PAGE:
“If your client were determined to find out what Bolton did out of office hours, I imagine there would be ways of doing it.”
    “Private detectives? Well, I did suggest that possibility when he first asked me about the problem, but it didn’t go down well — he thought it wouldn’t be gentlemanly. That’s to say, he thought he’d be found out and Bolton would be so angry he’d resign. And if after all it was Albany who turned out to be the insider dealer, that would be a rather major disaster for the bank. So you see what I mean, Hilary, when I say that no one knows who Geoffrey Bolton is. At Renfrews’, he’s a respectable banker. Outside Renfrews’, he could be — anyone or anything.”
    I understood why she thought Bolton a likely subject for blackmail.
    It was again in the Corkscrew, three or four evenings later, that Julia read to us her aunt’s account of the funeral.
   

    24 High Street

    Parsons Haver

    West Sussex
    Saturday, 26th June
    Dear Julia,
    Oh dear, I always forget what a romantic sort of girl you are, probably because of all those Georgette Heyer novels I lent you when you had measles. I suppose I’ve led you to expect a Cinderella story and I’m afraid I have to disappoint you.
    The Chanel dress didn’t transform Daphne into a raving beauty. No charming man fell instantly in love with her. And no one came to the funeral.
    No one, that is, of the sort that she seemed to have been expecting. Ricky and Griselda were both there, of course, and a handful of people from the village, either because they were sorry for Daphne or because they were curious about who else would come. Fewer than a dozen in the whole congregation, and only one that I didn’t recognise — a rather good-looking young man in grey corduroy. Daphne said she’d never seen him before and had no idea who he was.
    She delivered the eulogy without bursting into tears or stammering too much, so I suppose one ought to say that she did rather well. She spoke in a very portentous little voice, like an archbishop announcing the death of a senior statesman, and always referred to Isabella by her full name, as if she were one of the greatest figures of our time. It was along the same lines as the obituary she wrote — all about Isabella’s great gifts for guidance and healing and how she’d been a caring and wonderful person who’d devoted her life to helping others. With many quotations, of course, from Isabella herself, and a bit about Daphne being sad but proud to be left to carry on her work.
    She’d evidently written out what she wanted to say, and was reading from her notes, but they didn’t seem to start or finish anywhere in particular — in fact, I began to wonder whether they’d finish at all.
    I had the distinct impression, after twenty minutes or so, that she’d got back to her starting point and was beginning all over again. Maurice must have thought the same, because he took advantage of what I suspect was only meant to be a pause to say, “Daphne, thank you — that was most moving” and make a signal to the organist.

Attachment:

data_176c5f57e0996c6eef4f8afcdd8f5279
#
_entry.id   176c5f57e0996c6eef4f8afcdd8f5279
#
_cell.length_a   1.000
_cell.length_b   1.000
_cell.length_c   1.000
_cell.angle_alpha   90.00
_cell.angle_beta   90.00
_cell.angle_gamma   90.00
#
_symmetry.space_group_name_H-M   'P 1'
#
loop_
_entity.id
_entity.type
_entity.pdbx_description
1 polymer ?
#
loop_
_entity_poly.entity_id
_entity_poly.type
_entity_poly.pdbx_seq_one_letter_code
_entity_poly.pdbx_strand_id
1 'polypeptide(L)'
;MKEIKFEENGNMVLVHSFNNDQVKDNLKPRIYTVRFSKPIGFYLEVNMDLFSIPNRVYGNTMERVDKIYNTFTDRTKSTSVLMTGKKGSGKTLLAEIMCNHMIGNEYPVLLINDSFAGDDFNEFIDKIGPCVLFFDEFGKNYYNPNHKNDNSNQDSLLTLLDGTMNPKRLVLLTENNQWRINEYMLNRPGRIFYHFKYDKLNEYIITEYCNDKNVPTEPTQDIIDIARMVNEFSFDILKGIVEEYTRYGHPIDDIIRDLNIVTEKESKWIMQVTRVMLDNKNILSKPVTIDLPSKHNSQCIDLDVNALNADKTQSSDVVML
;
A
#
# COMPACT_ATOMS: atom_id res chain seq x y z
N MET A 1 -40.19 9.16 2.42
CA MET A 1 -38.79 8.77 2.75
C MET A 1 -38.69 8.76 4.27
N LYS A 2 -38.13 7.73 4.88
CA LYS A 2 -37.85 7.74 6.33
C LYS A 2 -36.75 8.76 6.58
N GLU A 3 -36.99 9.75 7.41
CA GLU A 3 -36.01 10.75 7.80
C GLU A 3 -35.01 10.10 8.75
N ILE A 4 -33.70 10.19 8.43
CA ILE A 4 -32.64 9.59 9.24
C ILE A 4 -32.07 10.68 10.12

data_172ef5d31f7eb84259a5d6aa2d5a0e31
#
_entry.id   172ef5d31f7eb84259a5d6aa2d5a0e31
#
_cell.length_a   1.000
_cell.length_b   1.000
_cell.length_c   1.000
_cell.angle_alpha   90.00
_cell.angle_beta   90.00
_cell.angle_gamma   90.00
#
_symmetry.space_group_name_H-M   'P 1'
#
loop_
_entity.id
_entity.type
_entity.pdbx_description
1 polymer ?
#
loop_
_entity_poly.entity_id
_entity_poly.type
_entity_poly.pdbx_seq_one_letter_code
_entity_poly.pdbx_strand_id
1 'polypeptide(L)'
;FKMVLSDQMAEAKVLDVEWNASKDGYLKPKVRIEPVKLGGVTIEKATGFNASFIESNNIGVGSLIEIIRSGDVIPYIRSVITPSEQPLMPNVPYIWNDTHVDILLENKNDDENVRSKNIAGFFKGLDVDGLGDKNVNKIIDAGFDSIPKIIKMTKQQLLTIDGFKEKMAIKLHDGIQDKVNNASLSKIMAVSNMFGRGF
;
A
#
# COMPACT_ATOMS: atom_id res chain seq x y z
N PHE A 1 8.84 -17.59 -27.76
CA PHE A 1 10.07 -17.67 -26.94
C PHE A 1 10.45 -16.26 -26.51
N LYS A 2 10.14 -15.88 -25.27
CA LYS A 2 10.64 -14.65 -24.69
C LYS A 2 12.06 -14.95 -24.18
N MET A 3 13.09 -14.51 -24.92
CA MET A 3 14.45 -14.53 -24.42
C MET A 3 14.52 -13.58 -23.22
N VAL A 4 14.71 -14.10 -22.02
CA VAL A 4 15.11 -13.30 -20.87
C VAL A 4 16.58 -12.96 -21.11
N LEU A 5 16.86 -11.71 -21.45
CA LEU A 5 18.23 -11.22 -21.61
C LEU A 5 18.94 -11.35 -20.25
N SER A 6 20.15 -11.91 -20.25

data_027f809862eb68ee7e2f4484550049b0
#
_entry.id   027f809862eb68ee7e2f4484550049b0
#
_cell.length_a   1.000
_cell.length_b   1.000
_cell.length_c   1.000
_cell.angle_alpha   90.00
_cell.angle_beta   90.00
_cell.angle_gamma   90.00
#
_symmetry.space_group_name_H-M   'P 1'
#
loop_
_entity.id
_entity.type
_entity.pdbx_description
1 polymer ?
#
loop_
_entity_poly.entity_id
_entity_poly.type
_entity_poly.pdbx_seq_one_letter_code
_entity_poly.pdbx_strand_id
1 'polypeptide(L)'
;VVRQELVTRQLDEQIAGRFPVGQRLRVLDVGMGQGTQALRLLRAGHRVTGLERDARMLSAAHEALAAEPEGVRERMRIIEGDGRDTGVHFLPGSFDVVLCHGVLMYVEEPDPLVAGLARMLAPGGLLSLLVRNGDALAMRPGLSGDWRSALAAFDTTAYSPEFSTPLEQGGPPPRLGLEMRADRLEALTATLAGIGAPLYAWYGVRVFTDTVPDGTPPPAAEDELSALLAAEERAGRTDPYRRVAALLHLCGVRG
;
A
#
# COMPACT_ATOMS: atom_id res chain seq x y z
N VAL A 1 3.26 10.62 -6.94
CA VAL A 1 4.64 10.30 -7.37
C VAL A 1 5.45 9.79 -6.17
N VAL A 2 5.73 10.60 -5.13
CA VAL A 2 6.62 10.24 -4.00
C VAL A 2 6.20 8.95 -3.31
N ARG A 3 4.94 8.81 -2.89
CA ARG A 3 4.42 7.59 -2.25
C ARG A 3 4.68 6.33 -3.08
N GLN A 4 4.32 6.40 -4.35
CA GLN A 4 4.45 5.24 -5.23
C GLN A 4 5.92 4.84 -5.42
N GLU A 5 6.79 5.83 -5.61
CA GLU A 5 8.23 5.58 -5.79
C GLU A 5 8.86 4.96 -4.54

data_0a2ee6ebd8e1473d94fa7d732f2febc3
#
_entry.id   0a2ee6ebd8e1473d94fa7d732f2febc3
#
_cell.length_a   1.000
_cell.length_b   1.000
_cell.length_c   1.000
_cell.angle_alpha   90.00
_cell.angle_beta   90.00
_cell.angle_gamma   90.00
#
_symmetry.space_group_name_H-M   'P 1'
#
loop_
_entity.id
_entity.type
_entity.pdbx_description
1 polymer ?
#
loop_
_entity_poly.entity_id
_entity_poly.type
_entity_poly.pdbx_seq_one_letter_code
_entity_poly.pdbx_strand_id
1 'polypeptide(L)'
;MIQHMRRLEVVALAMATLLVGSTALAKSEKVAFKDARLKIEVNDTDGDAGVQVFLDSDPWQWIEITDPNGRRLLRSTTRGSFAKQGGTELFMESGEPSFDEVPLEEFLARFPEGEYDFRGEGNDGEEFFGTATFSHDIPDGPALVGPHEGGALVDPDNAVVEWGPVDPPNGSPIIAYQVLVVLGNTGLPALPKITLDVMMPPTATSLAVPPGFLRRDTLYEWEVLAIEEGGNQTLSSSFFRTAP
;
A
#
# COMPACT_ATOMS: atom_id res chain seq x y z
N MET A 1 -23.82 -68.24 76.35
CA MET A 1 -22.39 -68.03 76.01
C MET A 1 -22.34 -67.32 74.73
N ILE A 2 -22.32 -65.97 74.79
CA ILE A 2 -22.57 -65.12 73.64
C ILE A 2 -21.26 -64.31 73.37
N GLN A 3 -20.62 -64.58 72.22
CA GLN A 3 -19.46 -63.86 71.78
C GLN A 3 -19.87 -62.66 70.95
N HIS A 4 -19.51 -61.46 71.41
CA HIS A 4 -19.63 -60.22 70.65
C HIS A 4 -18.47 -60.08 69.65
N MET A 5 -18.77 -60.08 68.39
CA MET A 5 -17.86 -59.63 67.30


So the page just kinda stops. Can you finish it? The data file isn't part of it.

Still, it seemed to make Daphne feel better, which I suppose is the main thing. Griselda and I stood beside her as the coffin was put in the grave, and she was calmer than we’d expected her to be.
    Maurice stopped and had a word with the young man in grey corduroy and it turned out that he was there by mistake. He’d come into the churchyard to see if he could find the grave of his great-grandfather, who he thought was buried there — he was quite right, actually, and Maurice was able to show him the gravestone — and then been tempted inside by our beautiful stained-glass windows. He’d felt that it wouldn’t be respectful to walk out again when he found there was a funeral going on, so he’d just stayed and listened. Poor Maurice, I could see he was longing to tell the young man all about our stained-glass windows — it’s one of his favourite subjects — but he saw that Daphne was getting slightly fretful, and restrained himself.
    As there were so few people, and I felt that the young man had behaved rather nicely about not leaving in the middle of the service, I suggested to Daphne on the way across the churchyard that I might run back and invite him to join us for the funeral breakfast. Daphne wouldn’t hear of it, though. For some reason she’d taken an instant dislike to him — she said he had an untrustworthy aura.
    Why she should have thought that I’ve no idea — perhaps she simply meant he was too good-looking. It’s true, of course, as I suppose you know by now, that very good-looking men usually aren’t to be trusted, but you must also remember that even quite ugly men often aren’t to be trusted either. So in the end you might just as well enjoy yourself and be let down by the good-looking ones.